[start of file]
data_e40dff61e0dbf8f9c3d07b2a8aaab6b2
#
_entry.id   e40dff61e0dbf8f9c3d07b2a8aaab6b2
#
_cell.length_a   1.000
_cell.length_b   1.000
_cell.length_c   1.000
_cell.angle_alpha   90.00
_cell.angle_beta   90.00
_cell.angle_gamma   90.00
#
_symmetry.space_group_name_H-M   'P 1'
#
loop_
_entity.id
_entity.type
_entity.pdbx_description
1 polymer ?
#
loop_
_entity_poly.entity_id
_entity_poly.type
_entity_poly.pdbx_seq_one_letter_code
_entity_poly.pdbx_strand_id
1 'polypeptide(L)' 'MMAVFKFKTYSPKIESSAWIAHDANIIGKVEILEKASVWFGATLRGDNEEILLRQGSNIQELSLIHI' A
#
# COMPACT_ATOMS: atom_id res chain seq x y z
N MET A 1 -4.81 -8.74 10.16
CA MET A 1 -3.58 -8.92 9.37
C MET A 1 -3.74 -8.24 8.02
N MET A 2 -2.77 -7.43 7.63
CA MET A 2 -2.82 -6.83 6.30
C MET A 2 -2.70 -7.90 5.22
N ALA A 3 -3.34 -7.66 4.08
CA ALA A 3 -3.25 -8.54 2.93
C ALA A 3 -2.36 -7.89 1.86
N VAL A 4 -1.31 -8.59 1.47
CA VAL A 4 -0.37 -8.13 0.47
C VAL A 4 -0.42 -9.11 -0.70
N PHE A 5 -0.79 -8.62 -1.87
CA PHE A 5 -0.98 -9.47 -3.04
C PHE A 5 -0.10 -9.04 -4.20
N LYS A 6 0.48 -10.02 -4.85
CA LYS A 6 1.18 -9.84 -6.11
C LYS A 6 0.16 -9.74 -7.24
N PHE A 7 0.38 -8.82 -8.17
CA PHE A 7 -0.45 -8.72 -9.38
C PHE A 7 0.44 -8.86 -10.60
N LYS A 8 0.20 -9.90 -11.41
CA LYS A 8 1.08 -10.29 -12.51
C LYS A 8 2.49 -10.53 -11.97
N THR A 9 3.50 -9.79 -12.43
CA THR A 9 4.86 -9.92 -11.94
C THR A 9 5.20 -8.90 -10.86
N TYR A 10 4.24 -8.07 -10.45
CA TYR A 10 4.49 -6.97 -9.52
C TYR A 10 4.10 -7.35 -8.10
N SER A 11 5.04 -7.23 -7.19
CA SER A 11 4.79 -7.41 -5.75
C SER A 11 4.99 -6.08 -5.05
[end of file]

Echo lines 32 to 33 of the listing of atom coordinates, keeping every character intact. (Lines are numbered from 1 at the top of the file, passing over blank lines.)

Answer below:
CA MET A 2 -2.82 -6.83 6.30
C MET A 2 -2.70 -7.90 5.22